In Katie Harris’s kindergarten class at Borah Elementary, kids learn colors, shapes and numbers. They also learn to identify pronouns and sentence structure. The Coeur d’Alene teacher for more than a decade is teaching 5 year olds to read.
Borah is one of four elementary schools in the Coeur d’Alene School District that offers full-day kindergarten, a priority in this North Idaho community. According to Harris, 2 hours and 45 minutes of daily kindergarten class time isn’t enough.
“Kids get the opportunity to learn the curriculum, to learn to socialize and how to use their imaginations when it’s all day,” Harris said. “We are pressed for time. Full-time kindergarten is so beneficial.”
Idaho, which funds half-day kindergarten, is one of only six states nationwide that doesn’t require districts to offer kindergarten. This stands in contrast to 11 states and Washington, D.C., which require public schools to provide free, full-day kindergarten. Many states have recently adopted measures to fund all-day kindergarten, including neighboring Washington, which currently funds 71 percent of its kindergartens but plans to fund all kindergartens next year. The Coeur d’Alene School District, Post Falls School District and Lakeland School District all offer kindergarten programs that last at least half the day.
Idaho’s Superintendent of Public Instruction Sherri Ybarra supports local control rather than requiring a full day of kindergarten.
In a recent statement Ybarra said: “The early years lay the foundation for learning. As the State’s educational leader, it is my goal to offer the best possible opportunities for children. This effort must remain optional. Over 40 districts and charter schools across the state already take the opportunity to operate a full day kindergarten either as an intervention service or as a choice to parents. In the spirit of local control this should remain optional and is a decision best made by local districts and their communities.”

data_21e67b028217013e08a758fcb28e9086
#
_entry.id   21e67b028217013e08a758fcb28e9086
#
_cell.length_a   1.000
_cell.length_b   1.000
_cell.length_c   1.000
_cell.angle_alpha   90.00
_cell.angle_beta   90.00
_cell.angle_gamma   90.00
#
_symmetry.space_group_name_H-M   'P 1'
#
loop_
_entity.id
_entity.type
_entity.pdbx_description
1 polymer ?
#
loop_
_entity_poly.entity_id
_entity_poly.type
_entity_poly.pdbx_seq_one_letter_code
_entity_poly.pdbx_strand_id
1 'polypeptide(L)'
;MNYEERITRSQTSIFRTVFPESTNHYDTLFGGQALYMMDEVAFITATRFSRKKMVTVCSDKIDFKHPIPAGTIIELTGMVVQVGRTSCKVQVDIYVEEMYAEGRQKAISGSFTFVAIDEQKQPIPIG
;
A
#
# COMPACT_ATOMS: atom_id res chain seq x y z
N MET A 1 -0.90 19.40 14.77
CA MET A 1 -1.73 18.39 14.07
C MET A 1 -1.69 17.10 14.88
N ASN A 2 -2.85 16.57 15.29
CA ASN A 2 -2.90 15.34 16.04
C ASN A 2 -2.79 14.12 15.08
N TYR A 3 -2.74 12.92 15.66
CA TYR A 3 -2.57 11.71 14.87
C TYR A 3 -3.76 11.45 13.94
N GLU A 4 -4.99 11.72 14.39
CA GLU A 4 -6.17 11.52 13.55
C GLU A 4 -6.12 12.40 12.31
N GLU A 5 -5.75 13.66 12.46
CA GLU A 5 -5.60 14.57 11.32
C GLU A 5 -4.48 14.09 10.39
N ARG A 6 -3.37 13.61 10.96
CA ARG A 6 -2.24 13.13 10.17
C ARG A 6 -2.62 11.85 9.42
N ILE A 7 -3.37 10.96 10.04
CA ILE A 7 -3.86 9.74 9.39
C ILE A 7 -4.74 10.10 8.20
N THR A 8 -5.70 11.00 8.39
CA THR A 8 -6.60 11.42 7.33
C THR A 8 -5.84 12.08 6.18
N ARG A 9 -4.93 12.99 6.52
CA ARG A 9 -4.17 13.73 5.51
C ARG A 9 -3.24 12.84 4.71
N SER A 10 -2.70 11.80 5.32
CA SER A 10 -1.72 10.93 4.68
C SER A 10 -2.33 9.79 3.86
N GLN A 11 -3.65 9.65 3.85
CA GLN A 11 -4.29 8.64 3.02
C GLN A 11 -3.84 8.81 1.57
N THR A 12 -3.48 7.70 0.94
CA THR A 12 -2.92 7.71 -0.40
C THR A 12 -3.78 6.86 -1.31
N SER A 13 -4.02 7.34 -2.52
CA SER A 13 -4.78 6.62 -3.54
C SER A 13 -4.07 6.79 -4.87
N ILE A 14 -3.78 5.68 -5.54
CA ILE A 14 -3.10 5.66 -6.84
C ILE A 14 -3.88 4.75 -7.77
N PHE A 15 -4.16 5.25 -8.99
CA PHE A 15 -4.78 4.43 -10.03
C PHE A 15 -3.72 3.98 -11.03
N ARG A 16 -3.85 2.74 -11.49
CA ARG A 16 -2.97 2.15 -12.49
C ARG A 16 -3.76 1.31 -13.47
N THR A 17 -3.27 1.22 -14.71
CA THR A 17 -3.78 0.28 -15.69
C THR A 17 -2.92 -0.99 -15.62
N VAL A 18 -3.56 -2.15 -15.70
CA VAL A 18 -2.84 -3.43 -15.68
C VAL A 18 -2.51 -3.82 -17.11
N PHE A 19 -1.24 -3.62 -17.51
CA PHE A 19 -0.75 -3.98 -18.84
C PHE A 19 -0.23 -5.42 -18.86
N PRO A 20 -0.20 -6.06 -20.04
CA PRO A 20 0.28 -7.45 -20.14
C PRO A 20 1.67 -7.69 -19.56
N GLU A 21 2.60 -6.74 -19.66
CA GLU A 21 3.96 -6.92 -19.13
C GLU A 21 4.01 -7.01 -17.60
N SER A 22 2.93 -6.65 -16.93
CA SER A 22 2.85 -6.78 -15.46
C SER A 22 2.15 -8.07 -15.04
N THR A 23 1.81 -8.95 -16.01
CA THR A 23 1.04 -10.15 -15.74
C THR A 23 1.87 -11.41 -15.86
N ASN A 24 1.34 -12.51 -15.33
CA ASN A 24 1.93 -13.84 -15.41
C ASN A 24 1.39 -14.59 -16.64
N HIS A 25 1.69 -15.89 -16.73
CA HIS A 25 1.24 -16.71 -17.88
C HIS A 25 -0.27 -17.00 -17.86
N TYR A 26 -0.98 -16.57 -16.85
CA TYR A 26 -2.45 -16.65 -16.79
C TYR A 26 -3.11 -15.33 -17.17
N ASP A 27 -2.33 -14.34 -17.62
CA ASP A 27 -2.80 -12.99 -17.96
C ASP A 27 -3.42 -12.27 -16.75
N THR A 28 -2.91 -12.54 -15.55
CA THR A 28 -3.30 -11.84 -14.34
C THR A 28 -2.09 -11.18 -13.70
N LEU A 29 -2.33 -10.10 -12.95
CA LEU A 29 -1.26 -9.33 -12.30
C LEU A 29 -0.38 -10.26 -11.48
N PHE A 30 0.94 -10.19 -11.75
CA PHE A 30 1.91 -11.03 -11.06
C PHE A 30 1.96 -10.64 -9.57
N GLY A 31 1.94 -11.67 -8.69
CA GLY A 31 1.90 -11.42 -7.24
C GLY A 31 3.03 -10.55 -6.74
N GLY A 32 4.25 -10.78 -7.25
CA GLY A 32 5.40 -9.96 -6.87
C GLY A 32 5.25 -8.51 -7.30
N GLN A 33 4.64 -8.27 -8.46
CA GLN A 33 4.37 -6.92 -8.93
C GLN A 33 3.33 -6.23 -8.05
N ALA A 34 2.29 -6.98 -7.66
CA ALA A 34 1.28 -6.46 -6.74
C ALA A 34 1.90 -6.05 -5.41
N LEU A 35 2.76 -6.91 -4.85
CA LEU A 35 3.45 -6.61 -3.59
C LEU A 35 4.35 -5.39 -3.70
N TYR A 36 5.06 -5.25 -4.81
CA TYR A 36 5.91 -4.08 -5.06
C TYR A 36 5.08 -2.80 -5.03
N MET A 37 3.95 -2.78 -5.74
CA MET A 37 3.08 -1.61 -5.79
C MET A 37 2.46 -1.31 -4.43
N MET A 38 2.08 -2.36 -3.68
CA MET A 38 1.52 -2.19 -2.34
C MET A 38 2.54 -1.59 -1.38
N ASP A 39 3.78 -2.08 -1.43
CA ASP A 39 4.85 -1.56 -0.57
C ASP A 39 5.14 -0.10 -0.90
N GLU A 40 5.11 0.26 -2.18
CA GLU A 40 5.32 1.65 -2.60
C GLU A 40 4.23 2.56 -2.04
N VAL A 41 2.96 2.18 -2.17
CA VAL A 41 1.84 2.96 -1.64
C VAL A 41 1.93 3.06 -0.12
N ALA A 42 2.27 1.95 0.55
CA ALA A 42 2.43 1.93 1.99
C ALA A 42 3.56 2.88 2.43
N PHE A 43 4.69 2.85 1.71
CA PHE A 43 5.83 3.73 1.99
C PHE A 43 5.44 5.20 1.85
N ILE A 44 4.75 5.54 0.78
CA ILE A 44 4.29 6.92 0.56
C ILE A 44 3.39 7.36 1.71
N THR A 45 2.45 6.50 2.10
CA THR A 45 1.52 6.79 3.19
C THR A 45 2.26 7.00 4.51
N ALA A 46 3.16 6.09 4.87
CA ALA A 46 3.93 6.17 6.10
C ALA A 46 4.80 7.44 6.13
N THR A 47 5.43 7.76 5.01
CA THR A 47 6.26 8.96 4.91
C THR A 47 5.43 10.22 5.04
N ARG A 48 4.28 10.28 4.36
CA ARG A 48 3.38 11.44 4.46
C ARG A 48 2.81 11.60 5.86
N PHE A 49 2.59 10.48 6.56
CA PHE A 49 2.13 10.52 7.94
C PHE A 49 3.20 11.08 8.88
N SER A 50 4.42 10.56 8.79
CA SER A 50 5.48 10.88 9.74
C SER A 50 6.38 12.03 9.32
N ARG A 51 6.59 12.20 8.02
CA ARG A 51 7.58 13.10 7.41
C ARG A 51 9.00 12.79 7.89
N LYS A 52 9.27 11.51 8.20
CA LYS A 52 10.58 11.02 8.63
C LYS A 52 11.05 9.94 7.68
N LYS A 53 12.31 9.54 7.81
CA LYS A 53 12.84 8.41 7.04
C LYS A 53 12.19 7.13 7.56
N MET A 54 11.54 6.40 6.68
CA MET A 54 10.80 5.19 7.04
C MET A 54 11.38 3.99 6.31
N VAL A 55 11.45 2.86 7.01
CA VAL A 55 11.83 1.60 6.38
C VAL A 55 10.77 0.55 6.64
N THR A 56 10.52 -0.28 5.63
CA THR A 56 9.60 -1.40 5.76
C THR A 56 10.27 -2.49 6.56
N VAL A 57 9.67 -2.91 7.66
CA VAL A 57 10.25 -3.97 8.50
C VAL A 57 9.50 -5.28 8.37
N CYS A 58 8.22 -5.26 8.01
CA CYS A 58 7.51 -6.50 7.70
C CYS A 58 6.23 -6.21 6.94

Currently, most Idaho districts only offer full-time kindergarten to students who show signs of needing extra help to ensure they are prepared for first grade. While not funded directly by the state, local district leaders can choose to divert funding to all-day kindergarten programs.
“Assuming that if this were mandated that the state would also fund it, it would benefit our district as we would be able to divert the local funding that we currently use to fund all-day to other purposes to help our students,” Coeur d’Alene School District Matt Handelman said.
If Idaho made full-time kindergarten mandatory, some districts like the Lakeland School District in Rathdrum would scramble to find staff and space to accommodate additional students.
“I would be in favor of full-time kindergarten for the academic readiness it provides against the achievement gaps,” Lakeland Superintendent Brad Murray said. “Leaving how it is implemented to the districts is paramount.
“As long as it’s fully funded we won’t have a problem. If the funding doesn’t follow it certainly we won’t be able to do a full day.”